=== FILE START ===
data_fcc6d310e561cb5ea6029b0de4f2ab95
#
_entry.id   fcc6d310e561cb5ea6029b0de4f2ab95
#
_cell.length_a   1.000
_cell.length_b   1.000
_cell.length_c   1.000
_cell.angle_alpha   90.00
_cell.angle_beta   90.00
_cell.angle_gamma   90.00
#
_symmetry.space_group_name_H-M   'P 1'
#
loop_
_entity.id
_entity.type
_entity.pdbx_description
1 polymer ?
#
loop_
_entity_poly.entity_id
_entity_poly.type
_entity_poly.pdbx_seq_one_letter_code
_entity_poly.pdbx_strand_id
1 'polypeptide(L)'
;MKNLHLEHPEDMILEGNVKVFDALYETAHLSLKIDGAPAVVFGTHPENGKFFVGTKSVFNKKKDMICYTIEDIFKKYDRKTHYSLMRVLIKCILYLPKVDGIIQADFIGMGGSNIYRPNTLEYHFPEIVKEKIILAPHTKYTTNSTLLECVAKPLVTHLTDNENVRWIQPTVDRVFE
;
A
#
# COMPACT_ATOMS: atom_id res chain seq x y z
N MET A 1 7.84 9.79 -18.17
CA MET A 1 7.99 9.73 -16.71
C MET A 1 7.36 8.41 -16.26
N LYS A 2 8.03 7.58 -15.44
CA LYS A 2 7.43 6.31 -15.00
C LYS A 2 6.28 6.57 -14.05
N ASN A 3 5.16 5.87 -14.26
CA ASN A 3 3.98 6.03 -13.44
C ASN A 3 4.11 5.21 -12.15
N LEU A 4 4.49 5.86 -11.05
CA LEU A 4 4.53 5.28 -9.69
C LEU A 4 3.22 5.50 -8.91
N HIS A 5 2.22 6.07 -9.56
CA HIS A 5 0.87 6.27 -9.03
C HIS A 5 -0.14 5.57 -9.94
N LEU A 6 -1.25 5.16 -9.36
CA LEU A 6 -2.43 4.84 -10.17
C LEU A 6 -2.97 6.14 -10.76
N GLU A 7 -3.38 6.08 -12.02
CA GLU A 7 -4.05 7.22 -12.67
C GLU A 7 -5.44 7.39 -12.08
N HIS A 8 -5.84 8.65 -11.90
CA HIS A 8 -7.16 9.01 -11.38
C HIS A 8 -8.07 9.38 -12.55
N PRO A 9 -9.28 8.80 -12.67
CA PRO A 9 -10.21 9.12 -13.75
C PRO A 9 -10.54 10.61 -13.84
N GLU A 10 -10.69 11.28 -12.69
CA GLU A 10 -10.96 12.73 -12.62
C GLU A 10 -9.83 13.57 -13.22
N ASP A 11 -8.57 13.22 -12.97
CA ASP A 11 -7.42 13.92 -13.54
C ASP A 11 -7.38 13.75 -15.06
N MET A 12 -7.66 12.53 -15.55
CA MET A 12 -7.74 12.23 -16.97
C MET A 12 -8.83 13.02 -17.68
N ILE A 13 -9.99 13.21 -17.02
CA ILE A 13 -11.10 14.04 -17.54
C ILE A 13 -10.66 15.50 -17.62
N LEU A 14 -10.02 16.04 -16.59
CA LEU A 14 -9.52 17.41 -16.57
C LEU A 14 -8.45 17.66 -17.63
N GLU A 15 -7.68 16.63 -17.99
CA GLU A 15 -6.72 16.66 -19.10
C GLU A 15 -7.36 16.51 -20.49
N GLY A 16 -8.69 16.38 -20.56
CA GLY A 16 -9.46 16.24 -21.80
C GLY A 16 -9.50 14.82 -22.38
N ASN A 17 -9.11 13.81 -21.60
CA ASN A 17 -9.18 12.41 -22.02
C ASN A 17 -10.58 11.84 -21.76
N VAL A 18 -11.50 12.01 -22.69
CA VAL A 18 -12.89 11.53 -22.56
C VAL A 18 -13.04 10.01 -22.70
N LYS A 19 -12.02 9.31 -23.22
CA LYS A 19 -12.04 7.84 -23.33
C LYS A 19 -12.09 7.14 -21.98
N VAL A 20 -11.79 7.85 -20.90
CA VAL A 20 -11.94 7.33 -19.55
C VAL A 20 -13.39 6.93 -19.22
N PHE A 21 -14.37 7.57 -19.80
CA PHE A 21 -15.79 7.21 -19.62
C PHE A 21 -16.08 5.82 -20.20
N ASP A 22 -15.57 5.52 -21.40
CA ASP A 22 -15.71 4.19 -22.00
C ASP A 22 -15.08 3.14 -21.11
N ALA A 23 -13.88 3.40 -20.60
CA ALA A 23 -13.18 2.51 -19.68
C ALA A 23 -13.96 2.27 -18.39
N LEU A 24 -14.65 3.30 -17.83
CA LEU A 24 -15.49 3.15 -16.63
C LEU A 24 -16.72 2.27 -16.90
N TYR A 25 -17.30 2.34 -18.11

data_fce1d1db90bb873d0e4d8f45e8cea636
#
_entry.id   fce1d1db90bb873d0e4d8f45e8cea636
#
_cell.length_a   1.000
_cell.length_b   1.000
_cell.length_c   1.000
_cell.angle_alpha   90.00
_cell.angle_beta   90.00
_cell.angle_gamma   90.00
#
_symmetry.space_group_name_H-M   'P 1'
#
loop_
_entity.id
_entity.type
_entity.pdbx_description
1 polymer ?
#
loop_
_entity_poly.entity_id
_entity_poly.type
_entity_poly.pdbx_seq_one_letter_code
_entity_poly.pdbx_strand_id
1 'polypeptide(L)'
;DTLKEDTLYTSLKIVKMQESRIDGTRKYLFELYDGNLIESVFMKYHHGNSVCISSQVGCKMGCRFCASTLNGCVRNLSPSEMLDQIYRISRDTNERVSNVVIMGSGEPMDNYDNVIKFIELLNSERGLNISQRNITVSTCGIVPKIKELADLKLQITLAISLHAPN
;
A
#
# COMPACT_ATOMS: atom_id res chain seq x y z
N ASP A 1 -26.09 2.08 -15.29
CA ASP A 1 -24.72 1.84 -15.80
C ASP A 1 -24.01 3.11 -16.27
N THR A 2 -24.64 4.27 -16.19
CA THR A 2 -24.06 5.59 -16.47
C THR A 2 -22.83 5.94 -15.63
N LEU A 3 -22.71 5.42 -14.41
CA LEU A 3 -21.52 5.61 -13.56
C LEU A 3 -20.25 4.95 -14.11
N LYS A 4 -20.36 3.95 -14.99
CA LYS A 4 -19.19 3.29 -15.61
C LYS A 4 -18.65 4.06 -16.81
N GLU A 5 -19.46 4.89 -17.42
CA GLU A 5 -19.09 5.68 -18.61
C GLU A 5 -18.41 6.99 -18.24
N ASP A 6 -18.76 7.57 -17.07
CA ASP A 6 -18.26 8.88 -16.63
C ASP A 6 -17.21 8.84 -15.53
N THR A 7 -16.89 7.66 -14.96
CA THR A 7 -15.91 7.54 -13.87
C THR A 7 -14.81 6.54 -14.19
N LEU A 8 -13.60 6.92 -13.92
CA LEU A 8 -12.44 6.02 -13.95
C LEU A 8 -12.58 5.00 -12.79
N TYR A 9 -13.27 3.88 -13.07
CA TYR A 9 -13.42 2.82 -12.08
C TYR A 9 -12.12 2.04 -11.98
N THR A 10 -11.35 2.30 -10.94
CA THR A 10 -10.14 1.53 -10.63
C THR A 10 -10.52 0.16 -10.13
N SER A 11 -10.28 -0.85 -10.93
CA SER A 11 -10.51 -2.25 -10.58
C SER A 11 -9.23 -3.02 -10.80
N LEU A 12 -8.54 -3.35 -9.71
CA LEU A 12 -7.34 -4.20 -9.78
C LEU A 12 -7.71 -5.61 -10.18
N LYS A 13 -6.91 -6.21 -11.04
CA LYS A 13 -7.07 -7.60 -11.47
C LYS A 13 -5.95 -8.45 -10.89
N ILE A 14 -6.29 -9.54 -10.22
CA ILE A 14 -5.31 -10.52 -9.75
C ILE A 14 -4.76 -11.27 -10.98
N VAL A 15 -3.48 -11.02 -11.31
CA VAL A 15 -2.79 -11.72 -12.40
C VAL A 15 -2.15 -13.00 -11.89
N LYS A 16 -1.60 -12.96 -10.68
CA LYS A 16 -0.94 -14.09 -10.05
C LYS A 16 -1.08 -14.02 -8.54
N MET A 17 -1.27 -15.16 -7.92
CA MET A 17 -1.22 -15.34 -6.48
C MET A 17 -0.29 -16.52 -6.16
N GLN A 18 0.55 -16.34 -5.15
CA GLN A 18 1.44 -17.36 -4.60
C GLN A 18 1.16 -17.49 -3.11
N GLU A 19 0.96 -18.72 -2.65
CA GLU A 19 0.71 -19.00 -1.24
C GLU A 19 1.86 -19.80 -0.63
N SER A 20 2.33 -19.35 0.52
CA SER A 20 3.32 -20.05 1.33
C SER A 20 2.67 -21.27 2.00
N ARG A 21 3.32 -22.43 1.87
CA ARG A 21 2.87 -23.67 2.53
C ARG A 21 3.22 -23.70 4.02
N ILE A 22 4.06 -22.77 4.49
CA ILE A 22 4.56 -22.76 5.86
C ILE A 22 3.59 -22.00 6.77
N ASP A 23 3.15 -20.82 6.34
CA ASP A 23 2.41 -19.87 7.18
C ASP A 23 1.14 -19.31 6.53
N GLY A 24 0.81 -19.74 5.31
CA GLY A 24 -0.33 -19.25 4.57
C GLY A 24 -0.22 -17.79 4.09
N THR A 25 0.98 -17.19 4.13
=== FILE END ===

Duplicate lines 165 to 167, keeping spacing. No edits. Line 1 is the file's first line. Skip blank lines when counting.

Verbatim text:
CA SER A 11 -10.51 -2.25 -10.58
C SER A 11 -9.23 -3.02 -10.80
N LEU A 12 -8.54 -3.35 -9.71